If the murder of their son erased their lives, it is the prospect of leniency for the murderer that erodes their souls.


An Illusion review

                In keeping with the character of the principals, “In the Bedroom” is a slow, deliberate movie punctuated by one act of violence that defines everything else.  The audience is dropped into the unthinkable – the murder of a son – and is left there to imagine how the parents can get through their grief, much less through the day, or the month, or next year. 

                Dr. Matt Fowler (Tom Wilkinson) runs a low-key general practice in a coastal Maine town.  His wife, Ruth, (Sissy Spacek) runs the house and teaches choral singing at the high school.  Their son Frank (Nick Stahl) is home for the summer before starting graduate school in architecture.  Between setting and pulling lobster pots, Frank is falling wildly in love with Natalie (Marisa Tomei) and her two young sons.  Hovering demonically in the background is Natlie’s ex, Richard (William Mapother.)  That’s it:  mother, father, son, lover, ex.  We meet them all early on, and we know what’s coming because this is a movie not about murder but about grief and culture. 

                This is northern New England, where crimes often spring from dark isolation rather than from the random closeness of city tragedies.  And when they happen, don’t expect to see Hollywood style rage.    You will see instead more than two hours of New England rage:  Matt and Ruth withdrawn completely into their shells of heartbreak, rarely sleeping, prowling their house, all purpose gone.  Matt is a mediator, not a confronter.  Ruth, at the end of her rope with a legal bureaucracy that can promise only 5-10 years on manslaughter for the murderer (there is no witness to the shot), begins to snarl at the husband who is trying to comfort her.  If the murder of their son erased their lives, it is the prospect of leniency for the murderer that erodes their souls.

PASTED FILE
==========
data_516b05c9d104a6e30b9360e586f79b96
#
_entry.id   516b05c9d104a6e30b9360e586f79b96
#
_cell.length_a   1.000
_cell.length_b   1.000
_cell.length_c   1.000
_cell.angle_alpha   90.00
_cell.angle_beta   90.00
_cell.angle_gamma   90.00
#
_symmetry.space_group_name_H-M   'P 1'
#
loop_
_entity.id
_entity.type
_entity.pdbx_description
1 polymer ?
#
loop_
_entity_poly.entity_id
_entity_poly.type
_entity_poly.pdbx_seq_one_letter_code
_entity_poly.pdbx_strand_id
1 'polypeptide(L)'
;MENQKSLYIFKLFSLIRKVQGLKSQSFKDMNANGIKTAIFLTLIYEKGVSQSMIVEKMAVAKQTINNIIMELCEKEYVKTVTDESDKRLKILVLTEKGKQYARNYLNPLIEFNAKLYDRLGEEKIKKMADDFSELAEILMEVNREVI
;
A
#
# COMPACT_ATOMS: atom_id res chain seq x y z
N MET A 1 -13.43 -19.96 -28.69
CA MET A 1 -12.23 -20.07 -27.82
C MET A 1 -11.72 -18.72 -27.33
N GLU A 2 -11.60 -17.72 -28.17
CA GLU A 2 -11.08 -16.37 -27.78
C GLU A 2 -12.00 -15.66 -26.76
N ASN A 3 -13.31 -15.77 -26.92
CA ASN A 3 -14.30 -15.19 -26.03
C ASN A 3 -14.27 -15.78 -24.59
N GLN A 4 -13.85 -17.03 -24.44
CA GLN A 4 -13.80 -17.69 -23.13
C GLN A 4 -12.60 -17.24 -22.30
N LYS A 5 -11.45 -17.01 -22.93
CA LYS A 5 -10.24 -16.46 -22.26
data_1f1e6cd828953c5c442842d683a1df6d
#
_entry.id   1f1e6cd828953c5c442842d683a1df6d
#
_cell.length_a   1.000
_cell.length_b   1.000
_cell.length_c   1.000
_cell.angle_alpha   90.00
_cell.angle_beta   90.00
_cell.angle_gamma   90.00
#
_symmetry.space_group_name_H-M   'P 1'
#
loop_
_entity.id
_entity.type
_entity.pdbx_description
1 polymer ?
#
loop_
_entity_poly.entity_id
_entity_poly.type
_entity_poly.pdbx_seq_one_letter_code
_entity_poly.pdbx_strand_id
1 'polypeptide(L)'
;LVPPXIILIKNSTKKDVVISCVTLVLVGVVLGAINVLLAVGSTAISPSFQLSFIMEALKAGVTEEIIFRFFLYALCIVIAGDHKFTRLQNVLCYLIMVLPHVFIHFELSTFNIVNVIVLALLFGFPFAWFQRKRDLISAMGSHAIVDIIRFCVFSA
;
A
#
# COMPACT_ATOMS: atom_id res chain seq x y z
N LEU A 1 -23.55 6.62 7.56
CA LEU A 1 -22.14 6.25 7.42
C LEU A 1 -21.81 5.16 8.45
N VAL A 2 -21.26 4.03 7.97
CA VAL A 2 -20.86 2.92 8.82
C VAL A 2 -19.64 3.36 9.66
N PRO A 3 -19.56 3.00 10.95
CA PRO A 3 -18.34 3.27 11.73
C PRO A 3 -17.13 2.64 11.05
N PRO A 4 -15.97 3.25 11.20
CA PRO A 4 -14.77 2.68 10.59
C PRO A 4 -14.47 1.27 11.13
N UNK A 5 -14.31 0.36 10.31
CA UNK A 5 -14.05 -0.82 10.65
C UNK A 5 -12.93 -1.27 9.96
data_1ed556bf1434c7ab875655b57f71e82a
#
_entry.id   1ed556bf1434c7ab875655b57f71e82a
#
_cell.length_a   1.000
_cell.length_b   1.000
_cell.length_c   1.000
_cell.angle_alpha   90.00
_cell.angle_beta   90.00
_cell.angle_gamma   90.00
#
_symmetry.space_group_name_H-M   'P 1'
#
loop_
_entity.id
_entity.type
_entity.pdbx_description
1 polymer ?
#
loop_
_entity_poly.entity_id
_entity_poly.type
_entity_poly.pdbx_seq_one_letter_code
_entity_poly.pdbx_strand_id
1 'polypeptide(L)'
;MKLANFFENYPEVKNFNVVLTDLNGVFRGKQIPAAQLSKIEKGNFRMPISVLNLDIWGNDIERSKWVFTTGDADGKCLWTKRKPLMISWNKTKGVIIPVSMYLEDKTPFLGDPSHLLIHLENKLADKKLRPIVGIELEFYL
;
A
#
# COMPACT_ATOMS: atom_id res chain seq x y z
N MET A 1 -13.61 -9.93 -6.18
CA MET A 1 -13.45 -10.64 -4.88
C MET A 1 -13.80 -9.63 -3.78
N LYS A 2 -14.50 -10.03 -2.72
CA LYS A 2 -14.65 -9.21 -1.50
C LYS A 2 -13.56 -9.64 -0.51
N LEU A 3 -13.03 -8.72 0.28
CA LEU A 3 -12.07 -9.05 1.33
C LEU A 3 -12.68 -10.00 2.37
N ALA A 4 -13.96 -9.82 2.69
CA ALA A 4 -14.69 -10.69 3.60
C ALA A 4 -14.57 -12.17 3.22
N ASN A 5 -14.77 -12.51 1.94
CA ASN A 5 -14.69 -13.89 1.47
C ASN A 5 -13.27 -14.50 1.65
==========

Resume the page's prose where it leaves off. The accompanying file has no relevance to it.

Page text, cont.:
Director Todd Field presents the details of this awful twist of life quietly, without histrionics.  He allows telling moments to build in awful accumulation, each detail adding to the weight of the whole, until the tension is nearly unbearable.  In the impenetrable silence, the gulf between Matt and Ruth is nowhere more clear than in their once comfortable bedroom where the inches between their tensed bodies can no longer be crossed by the touch of a hand or the sound of a voice.  As they approach their breaking points, each unleashes the pent up feelings about the weakness of the other.  This is as powerful a scene, written and acted, as you may ever see.   

                For once, a director and cast have managed to capture the relentless silence that can envelop and magnify the deep emotion of a New Englander.  Sissy Spacek, a Hollywood outsider, and Tom Wilkinson, a British Shakespearean actor, have managed to reduce whole theaters to absolute silence without raising their own voices.  Pierce the heart of a New Englander, and you don’t get Hollywood fireworks.  You get the controlled rage of this fine movie. 


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